Atlanta rapper, T.I. is facing the following charges in Henry County:
According to the police reports, T.I. was intoxicated at the Eagles Landing Country Club in Stockbridge and acted violently towards a security guard.
As a Georgia Criminal Defense Lawyer, I will focus today's post on the criminal offense of disorderly conduct as it covers a broad range of actions, and there are certain ways for us to defend against it.
What constitutes disorderly conduct in Georgia?
Georgia law defines disorderly conduct by outlining a multitude of acts:
- When a person acts in a violent or tumultuous manner toward another person whereby such person is placed in reasonable fear of the safety of such person's life, limb, or health;
- When a person acts in a violence or tumultuous manner toward another person whereby the property of such person is placed in danger of being damaged or destroyed;
- When a person without provocation, uses to or of another person in such other person's presence, opprobrious or abusive words which by their very utterance tend to incite to an immediate breach of the peace, that is to say, words which as a matter of common knowledge and under ordinary circumstances will, when used to or of another person in such other person's presence, naturally tend to provoke violent resentment, that is, words commonly called “fighting words”; or
- When a person without provocation, uses obscene and vulgar or profane language in the presence of or by telephone to a person under the age of 14 years which threatens an immediate breach of the peace. O.C.G.A. §16-11-39.
To be convicted of disorderly conduct, the prosecution must show that the accused person is guilty beyond a reasonable doubt.
This can be done a number of ways.
- By demonstrating that the accused person placed another in reasonable fear for his or her own safety.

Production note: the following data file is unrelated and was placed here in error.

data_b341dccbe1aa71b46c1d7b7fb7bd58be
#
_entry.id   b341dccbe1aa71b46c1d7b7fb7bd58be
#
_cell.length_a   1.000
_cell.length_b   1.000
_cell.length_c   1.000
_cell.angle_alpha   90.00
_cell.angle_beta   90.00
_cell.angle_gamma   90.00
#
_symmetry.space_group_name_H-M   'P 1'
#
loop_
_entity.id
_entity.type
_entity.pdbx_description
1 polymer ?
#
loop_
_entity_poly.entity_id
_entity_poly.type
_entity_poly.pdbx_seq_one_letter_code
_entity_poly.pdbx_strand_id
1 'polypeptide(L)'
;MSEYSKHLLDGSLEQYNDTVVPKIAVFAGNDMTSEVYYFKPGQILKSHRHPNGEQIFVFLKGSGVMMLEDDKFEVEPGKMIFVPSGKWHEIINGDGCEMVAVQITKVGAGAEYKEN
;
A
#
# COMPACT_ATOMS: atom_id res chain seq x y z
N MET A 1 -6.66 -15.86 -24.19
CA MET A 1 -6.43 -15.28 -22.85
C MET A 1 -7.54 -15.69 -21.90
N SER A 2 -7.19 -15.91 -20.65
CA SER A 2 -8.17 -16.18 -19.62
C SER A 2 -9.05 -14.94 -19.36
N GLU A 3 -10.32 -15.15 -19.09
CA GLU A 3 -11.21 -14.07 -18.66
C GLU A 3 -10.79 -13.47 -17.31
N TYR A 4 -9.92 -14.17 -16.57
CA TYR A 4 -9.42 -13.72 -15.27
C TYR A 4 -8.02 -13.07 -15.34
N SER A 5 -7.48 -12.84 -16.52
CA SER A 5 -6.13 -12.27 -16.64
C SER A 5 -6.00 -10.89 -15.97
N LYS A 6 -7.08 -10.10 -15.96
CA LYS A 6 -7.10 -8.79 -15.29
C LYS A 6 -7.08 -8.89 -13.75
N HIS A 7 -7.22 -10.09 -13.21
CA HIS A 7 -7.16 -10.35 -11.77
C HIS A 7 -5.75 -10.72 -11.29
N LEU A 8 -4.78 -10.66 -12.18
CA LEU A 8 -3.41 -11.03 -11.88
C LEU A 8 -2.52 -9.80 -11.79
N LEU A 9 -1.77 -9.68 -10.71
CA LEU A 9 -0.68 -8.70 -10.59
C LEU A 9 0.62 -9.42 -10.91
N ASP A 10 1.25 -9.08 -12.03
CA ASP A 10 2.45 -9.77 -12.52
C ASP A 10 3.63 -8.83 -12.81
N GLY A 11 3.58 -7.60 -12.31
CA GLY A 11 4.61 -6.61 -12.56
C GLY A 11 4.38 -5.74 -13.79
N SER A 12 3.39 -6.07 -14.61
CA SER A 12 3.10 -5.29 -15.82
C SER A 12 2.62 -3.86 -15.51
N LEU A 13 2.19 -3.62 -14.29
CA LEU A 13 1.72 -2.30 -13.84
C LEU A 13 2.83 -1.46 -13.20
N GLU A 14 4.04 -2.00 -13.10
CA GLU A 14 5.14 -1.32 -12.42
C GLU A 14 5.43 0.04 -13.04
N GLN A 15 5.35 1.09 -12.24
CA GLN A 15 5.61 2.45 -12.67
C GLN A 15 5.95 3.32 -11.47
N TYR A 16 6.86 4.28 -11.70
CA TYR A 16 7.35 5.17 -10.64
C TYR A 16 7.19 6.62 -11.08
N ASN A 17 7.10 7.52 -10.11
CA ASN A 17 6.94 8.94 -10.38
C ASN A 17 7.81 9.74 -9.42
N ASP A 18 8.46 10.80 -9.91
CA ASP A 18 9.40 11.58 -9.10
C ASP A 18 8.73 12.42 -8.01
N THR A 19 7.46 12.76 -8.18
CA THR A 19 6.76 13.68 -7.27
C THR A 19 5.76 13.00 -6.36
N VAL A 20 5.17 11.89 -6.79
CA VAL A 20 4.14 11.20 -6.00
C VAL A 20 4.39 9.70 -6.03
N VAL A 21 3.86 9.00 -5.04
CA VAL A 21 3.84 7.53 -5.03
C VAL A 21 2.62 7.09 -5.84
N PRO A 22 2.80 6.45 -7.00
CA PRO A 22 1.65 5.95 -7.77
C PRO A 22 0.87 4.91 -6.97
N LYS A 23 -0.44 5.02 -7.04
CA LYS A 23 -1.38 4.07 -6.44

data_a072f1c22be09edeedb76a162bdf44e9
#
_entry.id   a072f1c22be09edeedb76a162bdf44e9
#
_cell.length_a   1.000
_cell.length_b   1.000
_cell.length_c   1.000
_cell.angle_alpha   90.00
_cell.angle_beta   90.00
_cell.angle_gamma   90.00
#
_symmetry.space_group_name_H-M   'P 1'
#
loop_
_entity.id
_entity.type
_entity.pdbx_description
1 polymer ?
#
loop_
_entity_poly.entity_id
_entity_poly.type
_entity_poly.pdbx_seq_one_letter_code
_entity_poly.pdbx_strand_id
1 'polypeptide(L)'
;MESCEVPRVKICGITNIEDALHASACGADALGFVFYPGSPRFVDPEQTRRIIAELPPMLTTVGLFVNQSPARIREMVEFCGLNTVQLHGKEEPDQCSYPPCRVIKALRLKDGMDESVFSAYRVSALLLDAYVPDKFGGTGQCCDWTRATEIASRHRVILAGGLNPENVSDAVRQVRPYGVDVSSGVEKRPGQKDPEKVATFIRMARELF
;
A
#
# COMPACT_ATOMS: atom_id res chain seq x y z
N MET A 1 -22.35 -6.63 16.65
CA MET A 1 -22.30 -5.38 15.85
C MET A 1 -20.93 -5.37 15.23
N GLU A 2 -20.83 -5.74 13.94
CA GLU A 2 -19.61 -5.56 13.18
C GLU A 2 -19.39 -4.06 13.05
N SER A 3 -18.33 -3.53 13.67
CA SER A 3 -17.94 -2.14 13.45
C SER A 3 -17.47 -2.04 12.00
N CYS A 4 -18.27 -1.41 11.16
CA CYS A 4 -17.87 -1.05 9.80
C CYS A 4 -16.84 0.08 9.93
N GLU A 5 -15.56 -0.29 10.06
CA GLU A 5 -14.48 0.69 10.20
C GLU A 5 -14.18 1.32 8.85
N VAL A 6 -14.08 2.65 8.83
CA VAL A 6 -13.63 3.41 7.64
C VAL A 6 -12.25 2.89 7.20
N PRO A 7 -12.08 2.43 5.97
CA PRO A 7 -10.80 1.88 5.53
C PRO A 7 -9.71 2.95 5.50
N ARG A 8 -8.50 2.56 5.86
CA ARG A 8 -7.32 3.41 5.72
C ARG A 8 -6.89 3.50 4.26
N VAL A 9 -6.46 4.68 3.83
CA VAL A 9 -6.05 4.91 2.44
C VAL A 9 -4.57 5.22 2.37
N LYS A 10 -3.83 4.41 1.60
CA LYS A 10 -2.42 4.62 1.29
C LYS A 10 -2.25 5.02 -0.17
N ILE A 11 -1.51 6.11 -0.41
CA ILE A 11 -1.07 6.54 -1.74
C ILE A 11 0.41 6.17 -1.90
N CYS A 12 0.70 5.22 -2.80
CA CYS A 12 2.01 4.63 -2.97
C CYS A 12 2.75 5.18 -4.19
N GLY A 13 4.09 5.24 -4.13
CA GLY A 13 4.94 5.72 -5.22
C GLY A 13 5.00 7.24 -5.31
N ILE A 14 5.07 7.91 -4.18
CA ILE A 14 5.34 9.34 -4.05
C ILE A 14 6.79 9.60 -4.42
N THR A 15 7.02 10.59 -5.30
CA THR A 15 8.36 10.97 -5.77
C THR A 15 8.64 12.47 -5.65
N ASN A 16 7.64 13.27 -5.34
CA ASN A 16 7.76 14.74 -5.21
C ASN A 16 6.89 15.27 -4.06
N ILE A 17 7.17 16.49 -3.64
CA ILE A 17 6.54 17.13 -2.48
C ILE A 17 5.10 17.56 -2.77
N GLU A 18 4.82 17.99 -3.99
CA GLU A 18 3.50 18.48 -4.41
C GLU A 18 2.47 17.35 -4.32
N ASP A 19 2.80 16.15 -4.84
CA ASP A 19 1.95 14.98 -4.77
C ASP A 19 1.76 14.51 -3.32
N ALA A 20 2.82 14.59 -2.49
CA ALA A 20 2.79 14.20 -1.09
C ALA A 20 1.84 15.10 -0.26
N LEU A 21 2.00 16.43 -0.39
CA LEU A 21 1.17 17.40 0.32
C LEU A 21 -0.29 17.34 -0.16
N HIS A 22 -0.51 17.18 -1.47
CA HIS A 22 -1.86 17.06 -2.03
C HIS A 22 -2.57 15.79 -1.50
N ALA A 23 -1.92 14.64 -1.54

- By demonstrating that the accused person placed another in reasonable fear that his or her property will be damaged or destroyed.
- By demonstrating that the accused person used fighting words to incite a breach of the peace (fighting words as words that are abusive and naturally tend to provoke a violent resentment).
If convicted, the person is guilty of a misdemeanor. Misdemeanor convictions can include up to 12 months in jail or up to $1,000 in fines or both.
There are many Georgia Criminal Defenses that can apply to disorderly conduct. These defenses include but are not limited to:
- Sufficient provocation of the accused person.
- The words did not amount to fighting words.
- The alleged victim's fear was unreasonable.
T.I.'s attorney made the statement: “The misdemeanor charges brought against T.I. are baseless, ill-founded and unjustified.” This may be true, however, regardless of the charges against T.I. or the statements of his lawyer regarding the charges, it is true that everyone has the presumption of innocence until proven guilty beyond a reasonable doubt.
If you have been charged with a crime, contact us today.